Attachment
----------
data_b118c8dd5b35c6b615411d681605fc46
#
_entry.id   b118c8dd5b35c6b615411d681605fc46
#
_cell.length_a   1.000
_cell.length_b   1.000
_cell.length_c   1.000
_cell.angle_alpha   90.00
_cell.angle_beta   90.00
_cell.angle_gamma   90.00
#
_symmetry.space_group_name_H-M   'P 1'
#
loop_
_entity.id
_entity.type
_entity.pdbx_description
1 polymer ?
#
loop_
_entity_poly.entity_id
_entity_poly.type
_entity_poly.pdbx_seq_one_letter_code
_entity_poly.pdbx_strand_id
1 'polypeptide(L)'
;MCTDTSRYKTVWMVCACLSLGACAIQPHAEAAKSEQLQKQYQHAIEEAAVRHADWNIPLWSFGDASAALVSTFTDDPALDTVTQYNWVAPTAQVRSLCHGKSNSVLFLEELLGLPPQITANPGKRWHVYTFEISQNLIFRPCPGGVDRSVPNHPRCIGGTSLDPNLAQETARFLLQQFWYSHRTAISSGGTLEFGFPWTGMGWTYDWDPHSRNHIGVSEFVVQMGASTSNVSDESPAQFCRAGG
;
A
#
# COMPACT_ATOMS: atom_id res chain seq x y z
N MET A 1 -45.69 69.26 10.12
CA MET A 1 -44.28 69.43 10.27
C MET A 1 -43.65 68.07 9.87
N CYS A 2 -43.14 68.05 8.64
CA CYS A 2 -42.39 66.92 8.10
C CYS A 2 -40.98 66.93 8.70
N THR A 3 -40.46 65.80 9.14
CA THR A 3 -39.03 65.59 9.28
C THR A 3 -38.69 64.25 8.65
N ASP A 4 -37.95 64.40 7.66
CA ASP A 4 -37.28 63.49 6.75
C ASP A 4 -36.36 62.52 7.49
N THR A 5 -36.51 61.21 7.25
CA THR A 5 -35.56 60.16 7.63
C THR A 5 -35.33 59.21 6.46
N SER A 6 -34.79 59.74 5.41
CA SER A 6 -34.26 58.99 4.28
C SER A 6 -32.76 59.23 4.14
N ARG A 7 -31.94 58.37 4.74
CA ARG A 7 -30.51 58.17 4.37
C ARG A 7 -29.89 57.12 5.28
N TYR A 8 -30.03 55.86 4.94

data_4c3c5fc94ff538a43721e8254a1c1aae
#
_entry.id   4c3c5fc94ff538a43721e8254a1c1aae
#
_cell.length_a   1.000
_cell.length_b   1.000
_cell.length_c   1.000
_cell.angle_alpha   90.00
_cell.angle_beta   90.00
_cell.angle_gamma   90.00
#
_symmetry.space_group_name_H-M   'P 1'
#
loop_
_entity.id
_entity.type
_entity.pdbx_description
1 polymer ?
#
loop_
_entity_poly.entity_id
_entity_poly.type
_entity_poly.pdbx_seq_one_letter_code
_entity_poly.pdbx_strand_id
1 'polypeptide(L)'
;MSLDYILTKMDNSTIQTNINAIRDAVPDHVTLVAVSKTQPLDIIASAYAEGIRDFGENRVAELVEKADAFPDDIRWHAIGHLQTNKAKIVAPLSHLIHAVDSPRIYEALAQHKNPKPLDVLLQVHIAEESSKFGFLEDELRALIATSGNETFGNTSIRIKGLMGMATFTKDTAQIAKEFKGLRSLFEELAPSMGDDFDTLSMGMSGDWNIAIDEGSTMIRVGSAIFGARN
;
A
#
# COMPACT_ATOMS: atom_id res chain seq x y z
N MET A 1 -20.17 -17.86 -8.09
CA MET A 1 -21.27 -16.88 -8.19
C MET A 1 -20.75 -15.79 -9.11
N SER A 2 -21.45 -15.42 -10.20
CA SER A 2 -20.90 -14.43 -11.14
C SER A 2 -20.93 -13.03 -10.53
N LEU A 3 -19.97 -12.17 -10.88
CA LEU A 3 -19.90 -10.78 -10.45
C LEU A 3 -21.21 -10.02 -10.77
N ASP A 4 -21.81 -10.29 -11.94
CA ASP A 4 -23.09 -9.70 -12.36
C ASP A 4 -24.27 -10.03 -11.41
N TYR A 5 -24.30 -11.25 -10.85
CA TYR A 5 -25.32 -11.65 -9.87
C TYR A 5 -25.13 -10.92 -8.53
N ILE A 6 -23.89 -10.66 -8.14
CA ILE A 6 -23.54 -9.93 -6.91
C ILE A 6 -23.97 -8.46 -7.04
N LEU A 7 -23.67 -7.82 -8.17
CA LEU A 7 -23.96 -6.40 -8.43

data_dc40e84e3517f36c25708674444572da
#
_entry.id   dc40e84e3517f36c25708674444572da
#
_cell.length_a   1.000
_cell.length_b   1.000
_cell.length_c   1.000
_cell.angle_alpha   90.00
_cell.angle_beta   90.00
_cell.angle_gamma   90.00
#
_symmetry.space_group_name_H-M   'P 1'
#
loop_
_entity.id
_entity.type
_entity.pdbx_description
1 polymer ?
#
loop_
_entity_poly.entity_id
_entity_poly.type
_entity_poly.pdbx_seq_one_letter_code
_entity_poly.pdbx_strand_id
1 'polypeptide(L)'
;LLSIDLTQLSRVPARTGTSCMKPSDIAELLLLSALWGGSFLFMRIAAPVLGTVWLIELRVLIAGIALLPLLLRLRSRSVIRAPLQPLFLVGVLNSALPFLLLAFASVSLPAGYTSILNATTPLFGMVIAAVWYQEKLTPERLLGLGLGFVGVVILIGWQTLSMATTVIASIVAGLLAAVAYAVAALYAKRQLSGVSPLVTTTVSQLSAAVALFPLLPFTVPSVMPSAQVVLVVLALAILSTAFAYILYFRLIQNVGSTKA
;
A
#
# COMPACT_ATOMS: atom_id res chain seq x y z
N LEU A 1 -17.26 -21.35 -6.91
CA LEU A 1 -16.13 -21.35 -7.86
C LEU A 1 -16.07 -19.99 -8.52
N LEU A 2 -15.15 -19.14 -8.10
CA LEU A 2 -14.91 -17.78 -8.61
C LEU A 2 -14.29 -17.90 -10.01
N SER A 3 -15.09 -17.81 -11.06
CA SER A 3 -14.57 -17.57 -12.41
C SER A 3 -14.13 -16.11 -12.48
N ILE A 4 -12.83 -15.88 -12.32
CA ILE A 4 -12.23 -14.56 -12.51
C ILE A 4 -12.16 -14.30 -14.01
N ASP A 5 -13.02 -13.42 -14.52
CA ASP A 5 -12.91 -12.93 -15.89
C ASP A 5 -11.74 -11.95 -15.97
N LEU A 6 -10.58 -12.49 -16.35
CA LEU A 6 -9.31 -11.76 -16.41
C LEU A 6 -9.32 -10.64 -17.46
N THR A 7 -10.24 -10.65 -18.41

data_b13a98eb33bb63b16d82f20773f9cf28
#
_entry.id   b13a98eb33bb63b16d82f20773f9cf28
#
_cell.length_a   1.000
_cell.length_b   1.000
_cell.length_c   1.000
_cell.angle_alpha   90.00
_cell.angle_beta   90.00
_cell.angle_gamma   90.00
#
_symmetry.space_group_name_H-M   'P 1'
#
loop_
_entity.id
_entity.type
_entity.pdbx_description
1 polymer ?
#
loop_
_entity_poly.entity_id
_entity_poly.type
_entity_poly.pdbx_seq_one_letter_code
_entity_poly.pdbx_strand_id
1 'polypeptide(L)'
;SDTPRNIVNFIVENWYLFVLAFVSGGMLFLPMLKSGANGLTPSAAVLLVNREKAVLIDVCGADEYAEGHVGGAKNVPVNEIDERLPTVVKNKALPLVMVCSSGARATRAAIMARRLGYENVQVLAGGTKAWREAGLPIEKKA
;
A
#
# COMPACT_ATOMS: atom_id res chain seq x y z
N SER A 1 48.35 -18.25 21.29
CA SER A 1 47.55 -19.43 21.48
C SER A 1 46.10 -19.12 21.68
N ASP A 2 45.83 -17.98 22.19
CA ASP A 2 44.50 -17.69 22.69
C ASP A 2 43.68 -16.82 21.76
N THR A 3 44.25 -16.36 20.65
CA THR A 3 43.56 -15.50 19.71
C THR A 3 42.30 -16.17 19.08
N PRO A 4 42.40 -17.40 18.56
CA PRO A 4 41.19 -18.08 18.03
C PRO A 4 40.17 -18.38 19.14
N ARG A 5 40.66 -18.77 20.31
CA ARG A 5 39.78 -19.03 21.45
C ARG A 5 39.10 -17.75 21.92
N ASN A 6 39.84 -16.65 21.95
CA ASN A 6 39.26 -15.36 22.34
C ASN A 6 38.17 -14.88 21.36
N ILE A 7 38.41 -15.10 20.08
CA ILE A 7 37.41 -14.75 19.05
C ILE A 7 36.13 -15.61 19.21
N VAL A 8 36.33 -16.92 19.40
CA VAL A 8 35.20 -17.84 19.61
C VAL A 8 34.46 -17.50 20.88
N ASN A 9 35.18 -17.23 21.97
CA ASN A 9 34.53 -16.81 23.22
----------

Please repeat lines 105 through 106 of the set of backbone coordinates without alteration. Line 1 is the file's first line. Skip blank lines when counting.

_entry.id   dc40e84e3517f36c25708674444572da
#